- In Focus
- June 18, 2015
18th June 2015
Copenhagen: from Newmarket to Waterloo
“There may have been many faster horses, no doubt many handsomer, but for bottom and endurance I never saw his fellow” – Arthur Wellesley, 1st Duke of Wellington
Long before Retraining of Racehorses, one ex-racehorse with a second career played a crucial part in a deciding moment in European history.
Copenhagen, who carried the Duke of Wellington at the Battle of Waterloo, was one of the most celebrated horses of his time. In his youth, however, he was a familiar sight on Newmarket heath and the racecourses of England.
His dam, Lady Catherine, was owned by Colonel the Earl Grosvenor and was his chosen mount on a military campaign in Denmark. On her arrival, however, she was discovered to be in foal and so returned to England, where the foal was named in honour of the Siege of Copenhagen.
Lady Catherine, whose dam-sire was the Rutland Arabian, is the only half-bred mare listed in the General Stud Book to mark her progeny’s service to the nation in the defeat of Napoleon.
Newmarket and beyond
Copenhagen’s race debut was as a three year old at the Craven Meeting, Newmarket in 1811. Sadly he was not to emulate his unbeaten ancestor, although he did win twice, at Newmarket and Huntingdon, and was placed in nine of his races over the two seasons he raced.
After retirement in May 1812 he was sold to Sir Charles Vane and accompanied his new owner on campaign in the Peninsular War against Napoleon. He was later sold on again and purchased with another horse on behalf of the Duke of Wellington. Wellington had a number of chargers, but none would serve him like Copenhagen.
Copenhagen may have only be 15 hands but he seems to have been made for the Duke. Much like his owner, he seemed to thrive on the chaos of battle, remaining calm and dependable but ready to deliver what was required of him.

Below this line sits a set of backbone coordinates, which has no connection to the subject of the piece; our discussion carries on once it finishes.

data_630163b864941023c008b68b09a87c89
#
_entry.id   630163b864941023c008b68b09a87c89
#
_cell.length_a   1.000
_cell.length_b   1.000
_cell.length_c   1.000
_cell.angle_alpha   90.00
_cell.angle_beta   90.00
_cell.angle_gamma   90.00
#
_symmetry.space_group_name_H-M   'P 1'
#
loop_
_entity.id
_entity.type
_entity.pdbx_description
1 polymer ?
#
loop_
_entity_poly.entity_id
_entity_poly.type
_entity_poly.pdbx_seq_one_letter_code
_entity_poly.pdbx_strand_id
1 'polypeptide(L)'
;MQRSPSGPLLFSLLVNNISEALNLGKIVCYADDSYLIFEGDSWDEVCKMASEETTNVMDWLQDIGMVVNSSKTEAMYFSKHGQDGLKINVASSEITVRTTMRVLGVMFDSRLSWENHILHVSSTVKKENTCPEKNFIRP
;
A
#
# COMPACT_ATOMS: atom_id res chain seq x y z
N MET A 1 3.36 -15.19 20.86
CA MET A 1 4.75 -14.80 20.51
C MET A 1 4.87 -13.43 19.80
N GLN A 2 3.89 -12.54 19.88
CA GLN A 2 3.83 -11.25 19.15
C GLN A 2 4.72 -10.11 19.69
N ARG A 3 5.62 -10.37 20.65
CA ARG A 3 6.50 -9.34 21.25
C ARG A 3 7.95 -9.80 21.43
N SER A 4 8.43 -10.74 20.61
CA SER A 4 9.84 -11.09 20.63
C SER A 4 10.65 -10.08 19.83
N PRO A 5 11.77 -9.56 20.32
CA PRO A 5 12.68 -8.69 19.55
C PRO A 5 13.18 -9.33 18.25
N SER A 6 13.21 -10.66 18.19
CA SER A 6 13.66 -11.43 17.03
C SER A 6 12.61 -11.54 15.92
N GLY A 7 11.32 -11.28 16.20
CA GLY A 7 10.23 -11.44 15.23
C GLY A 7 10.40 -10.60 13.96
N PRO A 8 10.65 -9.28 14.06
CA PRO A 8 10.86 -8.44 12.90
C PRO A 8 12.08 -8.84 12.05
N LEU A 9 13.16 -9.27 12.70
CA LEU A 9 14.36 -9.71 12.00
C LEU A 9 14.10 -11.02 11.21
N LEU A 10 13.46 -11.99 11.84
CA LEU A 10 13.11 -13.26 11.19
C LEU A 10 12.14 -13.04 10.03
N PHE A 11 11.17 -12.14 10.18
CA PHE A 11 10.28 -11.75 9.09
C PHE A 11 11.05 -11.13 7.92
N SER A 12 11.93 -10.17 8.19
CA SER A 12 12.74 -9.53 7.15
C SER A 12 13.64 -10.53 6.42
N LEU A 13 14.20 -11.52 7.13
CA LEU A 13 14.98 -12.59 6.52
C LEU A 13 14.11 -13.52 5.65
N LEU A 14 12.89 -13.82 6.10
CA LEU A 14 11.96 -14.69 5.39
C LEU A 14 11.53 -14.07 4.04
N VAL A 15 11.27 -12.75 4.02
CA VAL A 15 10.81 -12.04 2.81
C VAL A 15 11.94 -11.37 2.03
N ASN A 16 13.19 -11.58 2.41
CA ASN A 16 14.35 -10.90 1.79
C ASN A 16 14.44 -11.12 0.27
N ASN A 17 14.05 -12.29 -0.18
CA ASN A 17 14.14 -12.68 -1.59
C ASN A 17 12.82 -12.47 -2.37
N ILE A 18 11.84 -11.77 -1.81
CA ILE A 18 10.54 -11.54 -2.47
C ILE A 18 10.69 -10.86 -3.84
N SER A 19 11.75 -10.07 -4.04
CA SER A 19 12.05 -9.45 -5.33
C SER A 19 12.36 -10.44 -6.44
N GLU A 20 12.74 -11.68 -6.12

Wellington would later fondly recall an incident at the Battle of Quatre-Bras when he had emerged from the British lines to better observe the enemy. A squadron of French dragoons suddenly appeared and charged at him. Wellington was stuck between them and a ditch, a fence and an entire battalion of Scottish soldiers. Commanding the soldiers to lie down and lie still, Wellington turned Copenhagen and galloped towards the obstacles and soldiers, clearing them all in one mighty leap.
This athleticism was one of Copenhagen’s great qualities. While it was usual to change horses numerous times during the course of a battle, during the Battle of Waterloo he carried Wellington for over 17 hours. Wellington thanked Copenhagen for his service by patting him on the rump after dismounting. The response was a full blown kick that the Duke only narrowly avoided. A dependable charger he might be, but Copenhagen was still a highly-strung thoroughbred at heart.
A second retirement
Copenhagen continued to be ridden by the Duke during the occupation of France, before being retired to Stratfield Saye, the country estate gifted to the Duke by a grateful nation.
He became a treasured pet although he was still ridden by the Duke for State occasions. He was famously ridden up to the door of 10 Downing Street by the Duke when he became Prime Minister in 1828.
His temperament seems to have gentled with age; the Duchess wrote “he trots after me eating bread out of my hand, and wagging his tail like a little dog”. All this feeding of treats led Copenhagen to expect titbits from all female visitors, kissing their hands and “eating apples with grace”.
He died 12 February 1836 at the age of 28 years and was buried with full military honours in the Ice House Paddock at Stratfield Saye. Not for him the indignity of having his skeleton displayed in a military museum like Napoleon’s charger, Marengo.
To the victor, the spoils.
*Copenhagen was inbred 2×4 to Eclipse, meaning that Eclipse was his grandsire and also appeared in the fourth generation of his pedigree.